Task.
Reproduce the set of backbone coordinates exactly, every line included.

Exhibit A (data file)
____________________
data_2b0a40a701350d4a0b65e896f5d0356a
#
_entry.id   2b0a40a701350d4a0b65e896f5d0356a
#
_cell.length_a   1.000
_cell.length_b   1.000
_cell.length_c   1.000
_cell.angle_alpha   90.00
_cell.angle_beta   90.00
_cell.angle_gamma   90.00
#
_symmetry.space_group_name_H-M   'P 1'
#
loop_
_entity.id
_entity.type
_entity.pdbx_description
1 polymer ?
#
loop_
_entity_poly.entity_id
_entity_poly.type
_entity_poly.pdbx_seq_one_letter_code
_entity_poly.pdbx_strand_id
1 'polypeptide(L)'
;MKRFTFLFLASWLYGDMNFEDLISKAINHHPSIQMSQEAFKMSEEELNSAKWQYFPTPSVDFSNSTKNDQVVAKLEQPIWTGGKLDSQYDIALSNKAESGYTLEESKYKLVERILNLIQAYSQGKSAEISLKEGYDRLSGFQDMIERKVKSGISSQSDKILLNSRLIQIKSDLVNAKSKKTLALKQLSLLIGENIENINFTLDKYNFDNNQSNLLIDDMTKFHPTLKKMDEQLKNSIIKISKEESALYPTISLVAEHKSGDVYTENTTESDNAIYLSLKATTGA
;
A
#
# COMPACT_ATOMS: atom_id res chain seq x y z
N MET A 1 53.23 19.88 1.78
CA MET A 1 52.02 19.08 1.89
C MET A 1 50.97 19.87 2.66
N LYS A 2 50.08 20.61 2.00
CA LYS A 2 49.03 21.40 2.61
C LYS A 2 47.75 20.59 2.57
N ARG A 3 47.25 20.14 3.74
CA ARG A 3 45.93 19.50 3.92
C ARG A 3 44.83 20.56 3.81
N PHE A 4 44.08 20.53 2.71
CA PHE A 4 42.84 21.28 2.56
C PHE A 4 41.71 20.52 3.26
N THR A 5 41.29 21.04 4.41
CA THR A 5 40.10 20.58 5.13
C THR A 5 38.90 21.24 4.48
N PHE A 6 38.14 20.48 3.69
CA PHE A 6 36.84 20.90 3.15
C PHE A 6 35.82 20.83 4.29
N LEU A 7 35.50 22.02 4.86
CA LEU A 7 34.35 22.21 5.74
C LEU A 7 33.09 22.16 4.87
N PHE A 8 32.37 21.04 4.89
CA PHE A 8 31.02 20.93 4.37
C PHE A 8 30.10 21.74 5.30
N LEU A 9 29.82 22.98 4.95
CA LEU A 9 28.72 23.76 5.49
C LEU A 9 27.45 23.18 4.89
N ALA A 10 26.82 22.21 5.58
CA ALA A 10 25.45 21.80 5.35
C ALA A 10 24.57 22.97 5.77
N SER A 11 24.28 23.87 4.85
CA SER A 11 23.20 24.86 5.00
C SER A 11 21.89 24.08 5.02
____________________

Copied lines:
data_2b0a40a701350d4a0b65e896f5d0356a
#
_entry.id   2b0a40a701350d4a0b65e896f5d0356a
#
_cell.length_a   1.000
_cell.length_b   1.000
_cell.length_c   1.000
_cell.angle_alpha   90.00
_cell.angle_beta   90.00
_cell.angle_gamma   90.00
#
_symmetry.space_group_name_H-M   'P 1'
#
loop_
_entity.id
_entity.type
_entity.pdbx_description
1 polymer ?
#
loop_
_entity_poly.entity_id
_entity_poly.type
_entity_poly.pdbx_seq_one_letter_code
_entity_poly.pdbx_strand_id
1 'polypeptide(L)'
;MKRFTFLFLASWLYGDMNFEDLISKAINHHPSIQMSQEAFKMSEEELNSAKWQYFPTPSVDFSNSTKNDQVVAKLEQPIWTGGKLDSQYDIALSNKAESGYTLEESKYKLVERILNLIQAYSQGKSAEISLKEGYDRLSGFQDMIERKVKSGISSQSDKILLNSRLIQIKSDLVNAKSKKTLALKQLSLLIGENIENINFTLDKYNFDNNQSNLLIDDMTKFHPTLKKMDEQLKNSIIKISKEESALYPTISLVAEHKSGDVYTENTTESDNAIYLSLKATTGA
;
A
#
# COMPACT_ATOMS: atom_id res chain seq x y z
N MET A 1 53.23 19.88 1.78
CA MET A 1 52.02 19.08 1.89
C MET A 1 50.97 19.87 2.66
N LYS A 2 50.08 20.61 2.00
CA LYS A 2 49.03 21.40 2.61
C LYS A 2 47.75 20.59 2.57
N ARG A 3 47.25 20.14 3.74
CA ARG A 3 45.93 19.50 3.92
C ARG A 3 44.83 20.56 3.81
N PHE A 4 44.08 20.53 2.71
CA PHE A 4 42.84 21.28 2.56
C PHE A 4 41.71 20.52 3.26
N THR A 5 41.29 21.04 4.41
CA THR A 5 40.10 20.58 5.13
C THR A 5 38.90 21.24 4.48
N PHE A 6 38.14 20.48 3.69
CA PHE A 6 36.84 20.90 3.15
C PHE A 6 35.82 20.83 4.29
N LEU A 7 35.50 22.02 4.86
CA LEU A 7 34.35 22.21 5.74
C LEU A 7 33.09 22.16 4.87
N PHE A 8 32.37 21.04 4.89
CA PHE A 8 31.02 20.93 4.37
C PHE A 8 30.10 21.74 5.30
N LEU A 9 29.82 22.98 4.95
CA LEU A 9 28.72 23.76 5.49
C LEU A 9 27.45 23.18 4.89
N ALA A 10 26.82 22.21 5.58
CA ALA A 10 25.45 21.80 5.35
C ALA A 10 24.57 22.97 5.77
N SER A 11 24.28 23.87 4.85
CA SER A 11 23.20 24.86 5.00
C SER A 11 21.89 24.08 5.02